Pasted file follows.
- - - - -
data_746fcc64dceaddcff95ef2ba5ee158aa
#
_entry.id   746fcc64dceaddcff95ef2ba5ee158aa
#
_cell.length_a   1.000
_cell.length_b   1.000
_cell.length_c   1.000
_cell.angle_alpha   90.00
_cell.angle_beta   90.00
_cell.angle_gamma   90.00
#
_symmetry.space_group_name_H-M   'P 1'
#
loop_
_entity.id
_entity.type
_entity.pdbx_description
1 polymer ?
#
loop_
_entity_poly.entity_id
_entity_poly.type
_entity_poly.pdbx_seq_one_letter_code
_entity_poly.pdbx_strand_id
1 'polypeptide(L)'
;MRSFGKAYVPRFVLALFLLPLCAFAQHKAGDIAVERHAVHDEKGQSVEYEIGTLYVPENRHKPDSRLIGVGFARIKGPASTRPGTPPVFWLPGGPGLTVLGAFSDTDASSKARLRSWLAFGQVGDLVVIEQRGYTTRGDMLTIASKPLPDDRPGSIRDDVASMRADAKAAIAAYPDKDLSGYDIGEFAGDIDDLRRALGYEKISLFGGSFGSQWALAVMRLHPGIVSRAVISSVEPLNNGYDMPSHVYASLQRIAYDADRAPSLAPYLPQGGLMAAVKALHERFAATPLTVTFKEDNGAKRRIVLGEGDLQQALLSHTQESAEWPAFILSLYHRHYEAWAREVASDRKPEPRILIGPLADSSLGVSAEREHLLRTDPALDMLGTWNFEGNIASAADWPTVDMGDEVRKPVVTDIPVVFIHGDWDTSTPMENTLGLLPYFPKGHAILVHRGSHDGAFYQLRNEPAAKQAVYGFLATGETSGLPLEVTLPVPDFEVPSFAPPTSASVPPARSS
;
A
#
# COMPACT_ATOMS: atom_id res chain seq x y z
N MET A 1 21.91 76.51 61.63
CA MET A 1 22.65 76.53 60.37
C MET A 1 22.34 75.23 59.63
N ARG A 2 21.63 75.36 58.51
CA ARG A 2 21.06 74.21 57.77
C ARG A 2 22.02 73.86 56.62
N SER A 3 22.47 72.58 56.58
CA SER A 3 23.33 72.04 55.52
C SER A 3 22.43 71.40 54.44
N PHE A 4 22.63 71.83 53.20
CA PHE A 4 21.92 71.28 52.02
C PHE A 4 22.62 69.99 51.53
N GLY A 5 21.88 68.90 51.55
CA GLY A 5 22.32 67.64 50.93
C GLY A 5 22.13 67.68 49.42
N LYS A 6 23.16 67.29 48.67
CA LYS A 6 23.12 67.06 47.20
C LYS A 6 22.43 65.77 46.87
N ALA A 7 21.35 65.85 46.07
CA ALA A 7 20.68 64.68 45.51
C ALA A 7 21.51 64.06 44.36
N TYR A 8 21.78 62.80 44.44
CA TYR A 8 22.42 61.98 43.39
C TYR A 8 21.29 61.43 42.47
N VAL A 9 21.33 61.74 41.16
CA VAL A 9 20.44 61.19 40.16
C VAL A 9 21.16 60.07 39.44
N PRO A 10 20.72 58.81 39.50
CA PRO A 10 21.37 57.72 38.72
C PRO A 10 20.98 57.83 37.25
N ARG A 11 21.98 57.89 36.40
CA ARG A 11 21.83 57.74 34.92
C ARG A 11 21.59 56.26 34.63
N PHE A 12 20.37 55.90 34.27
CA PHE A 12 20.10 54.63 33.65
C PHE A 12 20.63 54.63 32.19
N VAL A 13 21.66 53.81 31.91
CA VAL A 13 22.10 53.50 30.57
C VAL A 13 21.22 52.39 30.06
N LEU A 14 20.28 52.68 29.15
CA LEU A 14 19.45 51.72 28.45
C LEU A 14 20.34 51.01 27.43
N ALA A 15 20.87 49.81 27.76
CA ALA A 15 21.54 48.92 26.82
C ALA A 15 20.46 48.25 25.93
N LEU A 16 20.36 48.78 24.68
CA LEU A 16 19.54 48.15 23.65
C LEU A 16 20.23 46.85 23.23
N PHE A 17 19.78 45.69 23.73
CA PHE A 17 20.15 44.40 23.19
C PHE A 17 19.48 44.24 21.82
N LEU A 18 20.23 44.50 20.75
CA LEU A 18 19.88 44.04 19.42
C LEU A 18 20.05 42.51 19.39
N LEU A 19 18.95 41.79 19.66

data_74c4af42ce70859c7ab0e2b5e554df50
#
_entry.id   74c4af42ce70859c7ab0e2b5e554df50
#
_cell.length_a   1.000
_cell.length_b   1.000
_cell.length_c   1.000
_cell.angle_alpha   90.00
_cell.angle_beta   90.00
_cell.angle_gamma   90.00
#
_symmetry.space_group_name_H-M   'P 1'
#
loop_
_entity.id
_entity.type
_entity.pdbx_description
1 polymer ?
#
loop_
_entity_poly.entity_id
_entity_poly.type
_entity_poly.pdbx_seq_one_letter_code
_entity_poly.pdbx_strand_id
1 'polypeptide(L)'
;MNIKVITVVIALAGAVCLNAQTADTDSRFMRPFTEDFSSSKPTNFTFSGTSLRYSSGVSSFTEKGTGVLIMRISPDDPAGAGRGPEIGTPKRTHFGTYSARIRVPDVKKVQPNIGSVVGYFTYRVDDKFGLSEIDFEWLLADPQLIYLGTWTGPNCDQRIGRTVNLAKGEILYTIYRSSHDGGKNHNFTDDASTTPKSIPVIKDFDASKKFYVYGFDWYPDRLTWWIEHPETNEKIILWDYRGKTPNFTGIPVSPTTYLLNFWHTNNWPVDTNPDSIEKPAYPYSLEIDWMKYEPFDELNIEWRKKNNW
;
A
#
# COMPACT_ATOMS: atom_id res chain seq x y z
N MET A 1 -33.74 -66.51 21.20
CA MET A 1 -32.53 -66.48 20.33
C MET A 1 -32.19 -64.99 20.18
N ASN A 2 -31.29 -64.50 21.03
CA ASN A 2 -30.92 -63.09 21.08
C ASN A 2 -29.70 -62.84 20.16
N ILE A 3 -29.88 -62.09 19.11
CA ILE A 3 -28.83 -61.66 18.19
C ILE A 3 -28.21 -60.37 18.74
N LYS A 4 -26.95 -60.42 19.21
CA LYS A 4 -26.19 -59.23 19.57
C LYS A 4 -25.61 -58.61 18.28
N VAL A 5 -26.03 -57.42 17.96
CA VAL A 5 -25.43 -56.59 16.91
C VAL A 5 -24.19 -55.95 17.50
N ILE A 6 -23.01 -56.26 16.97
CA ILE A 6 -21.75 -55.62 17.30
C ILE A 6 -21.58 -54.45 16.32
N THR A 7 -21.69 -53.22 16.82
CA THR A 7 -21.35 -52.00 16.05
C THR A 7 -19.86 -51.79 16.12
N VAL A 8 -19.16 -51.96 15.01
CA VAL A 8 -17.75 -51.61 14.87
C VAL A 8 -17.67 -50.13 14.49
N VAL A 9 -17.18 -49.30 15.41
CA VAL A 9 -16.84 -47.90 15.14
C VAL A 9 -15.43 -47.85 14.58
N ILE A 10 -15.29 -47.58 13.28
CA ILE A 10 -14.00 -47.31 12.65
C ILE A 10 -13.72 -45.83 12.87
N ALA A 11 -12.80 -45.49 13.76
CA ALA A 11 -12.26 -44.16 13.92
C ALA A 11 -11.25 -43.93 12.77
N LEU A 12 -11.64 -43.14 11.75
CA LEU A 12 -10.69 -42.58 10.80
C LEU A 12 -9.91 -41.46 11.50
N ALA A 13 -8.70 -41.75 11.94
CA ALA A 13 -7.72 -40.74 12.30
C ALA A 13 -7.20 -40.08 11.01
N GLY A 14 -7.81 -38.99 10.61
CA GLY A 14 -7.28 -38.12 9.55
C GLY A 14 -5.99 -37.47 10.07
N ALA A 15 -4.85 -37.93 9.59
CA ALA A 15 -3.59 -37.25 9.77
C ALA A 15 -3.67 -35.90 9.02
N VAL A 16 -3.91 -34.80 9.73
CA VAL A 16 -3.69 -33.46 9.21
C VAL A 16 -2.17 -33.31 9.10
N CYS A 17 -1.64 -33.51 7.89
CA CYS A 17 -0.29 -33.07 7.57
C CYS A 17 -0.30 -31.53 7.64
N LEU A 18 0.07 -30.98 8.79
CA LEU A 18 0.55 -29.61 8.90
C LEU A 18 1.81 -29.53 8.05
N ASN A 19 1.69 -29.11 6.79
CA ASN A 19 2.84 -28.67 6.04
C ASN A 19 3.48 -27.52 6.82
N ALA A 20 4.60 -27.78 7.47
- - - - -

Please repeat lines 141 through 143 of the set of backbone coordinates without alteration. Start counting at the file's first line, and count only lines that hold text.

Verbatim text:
CA VAL A 9 -16.84 -47.90 15.14
C VAL A 9 -15.43 -47.85 14.58
N ILE A 10 -15.29 -47.58 13.28